Charges: Assault x 1; Aggravated assault x 3; Aggravated assault causing harm x 2; Possessing a firearm without a licence x 1; Aggravated threatening life x 1.
Proceedings: Appeal against conviction.
Facts: The complainant in respect of each of the charges of violent offending was the male appellant’s then female partner. The assault charges were aggravated by reason that they were alleged to have occurred in contravention of an Intervention Order.
Grounds of appeal:
Held: Permission to appeal in respect of grounds 1 and 2, and allowing the appeal on ground 2, but only to the extent of setting aside the conviction on count 2 (aggravated assault causing harm) and ordering a retrial on that count, and otherwise dismissing the appeal.
Ground 1: The trial judge ought to have given post-empanelment directions to the effect contended for by the appellant. Nevertheless, there was no miscarriage of justice. This was not a case where there had been media publicity and the appellant did not identify any information of significance that might have been available through internet searching. It was speculative to suggest that the jury’s deliberations were infected by extraneous information.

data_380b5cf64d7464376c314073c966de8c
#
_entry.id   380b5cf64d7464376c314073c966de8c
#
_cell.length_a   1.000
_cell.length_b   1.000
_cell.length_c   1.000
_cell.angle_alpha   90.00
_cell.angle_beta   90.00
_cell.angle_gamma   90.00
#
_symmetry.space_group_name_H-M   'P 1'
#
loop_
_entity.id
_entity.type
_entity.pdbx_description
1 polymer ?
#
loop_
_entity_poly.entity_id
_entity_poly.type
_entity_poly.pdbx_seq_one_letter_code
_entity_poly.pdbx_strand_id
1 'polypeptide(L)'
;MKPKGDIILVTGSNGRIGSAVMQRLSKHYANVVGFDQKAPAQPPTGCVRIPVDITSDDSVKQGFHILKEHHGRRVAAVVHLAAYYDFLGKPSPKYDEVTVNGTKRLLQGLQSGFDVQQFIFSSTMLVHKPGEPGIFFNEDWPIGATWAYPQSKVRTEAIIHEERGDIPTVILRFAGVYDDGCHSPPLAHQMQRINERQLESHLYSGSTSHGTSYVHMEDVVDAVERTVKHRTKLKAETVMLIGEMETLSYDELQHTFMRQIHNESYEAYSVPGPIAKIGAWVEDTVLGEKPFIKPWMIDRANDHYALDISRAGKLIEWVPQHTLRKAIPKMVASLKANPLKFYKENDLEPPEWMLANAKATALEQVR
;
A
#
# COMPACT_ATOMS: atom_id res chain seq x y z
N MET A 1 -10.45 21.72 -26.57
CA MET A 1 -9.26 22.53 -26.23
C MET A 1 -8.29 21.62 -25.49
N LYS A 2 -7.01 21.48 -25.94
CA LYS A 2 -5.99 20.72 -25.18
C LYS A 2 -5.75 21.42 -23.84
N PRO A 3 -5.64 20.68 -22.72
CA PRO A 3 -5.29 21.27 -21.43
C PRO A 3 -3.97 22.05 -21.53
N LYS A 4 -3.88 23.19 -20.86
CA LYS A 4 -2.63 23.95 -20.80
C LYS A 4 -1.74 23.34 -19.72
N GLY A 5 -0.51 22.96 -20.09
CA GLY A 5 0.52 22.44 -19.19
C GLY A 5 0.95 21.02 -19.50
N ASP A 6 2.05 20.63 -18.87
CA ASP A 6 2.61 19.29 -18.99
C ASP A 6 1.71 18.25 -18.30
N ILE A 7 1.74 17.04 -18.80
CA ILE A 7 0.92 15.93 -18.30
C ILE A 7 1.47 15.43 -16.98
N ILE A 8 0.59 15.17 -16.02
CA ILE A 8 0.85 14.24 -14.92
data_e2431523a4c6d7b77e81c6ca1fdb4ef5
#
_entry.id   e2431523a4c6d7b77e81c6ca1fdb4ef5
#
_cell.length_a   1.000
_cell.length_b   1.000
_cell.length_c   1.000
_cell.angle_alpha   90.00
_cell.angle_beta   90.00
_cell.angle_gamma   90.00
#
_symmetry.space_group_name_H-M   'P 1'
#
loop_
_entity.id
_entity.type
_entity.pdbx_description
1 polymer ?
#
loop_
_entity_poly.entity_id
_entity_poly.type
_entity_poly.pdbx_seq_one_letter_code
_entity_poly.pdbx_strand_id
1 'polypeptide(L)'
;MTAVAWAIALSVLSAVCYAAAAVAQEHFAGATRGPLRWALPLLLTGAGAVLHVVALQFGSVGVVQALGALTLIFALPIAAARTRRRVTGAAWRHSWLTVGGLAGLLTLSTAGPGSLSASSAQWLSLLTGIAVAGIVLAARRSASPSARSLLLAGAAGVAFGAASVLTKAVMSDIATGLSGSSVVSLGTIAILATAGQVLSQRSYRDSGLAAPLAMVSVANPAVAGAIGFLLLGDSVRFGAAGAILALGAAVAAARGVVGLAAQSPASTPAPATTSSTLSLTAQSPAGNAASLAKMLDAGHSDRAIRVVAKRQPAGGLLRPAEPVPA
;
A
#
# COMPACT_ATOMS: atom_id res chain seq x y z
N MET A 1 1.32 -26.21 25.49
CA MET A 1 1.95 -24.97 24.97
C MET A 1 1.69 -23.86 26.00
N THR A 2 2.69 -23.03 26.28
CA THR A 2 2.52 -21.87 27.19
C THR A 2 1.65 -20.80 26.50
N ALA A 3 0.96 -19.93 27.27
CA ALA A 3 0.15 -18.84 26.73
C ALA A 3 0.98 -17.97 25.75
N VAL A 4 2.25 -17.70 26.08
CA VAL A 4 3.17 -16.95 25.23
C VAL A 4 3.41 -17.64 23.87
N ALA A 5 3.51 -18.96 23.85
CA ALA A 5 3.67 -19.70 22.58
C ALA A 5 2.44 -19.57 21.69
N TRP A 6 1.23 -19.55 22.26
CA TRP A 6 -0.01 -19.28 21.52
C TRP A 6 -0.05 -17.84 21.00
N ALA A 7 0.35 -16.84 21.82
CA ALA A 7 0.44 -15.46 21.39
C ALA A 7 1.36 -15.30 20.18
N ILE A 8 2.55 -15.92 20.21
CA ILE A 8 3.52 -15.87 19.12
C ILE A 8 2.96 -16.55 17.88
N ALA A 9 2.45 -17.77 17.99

Ground 2: There was a sufficient evidential basis to require that the trial judge leave self-defence to the jury in respect of the charge the subject of count 2 as the alleged assault was immediately preceded by verbal and physical aggressive conduct by the complainant. The trial judge’s directions in this respect were inadequate, falling short of an accurate and clear articulation of the defence.
However, the court did not accept that the evidence as to the generally volatile nature of the parties’ relationship, and instances of aggressive behaviour by the complainant on other occasions (including her use of an axe in the context of the incident leading to count 2), provided a sufficient evidential foundation for self-defence in respect of the balance of the counts of violent offending with which the appellant was charged.
The appeal in respect of ground 2 was allowed, but only to the extent of setting aside the conviction on count 2.
Application for permission to appeal on grounds 3 and 4 was dismissed. The appellant did not demonstrate any lack of balance in the trial judge’s summing up.
Subsequent appeal against re-sentence was allowed: Warne v The Queen  SASCFC 124 (21 December 2020).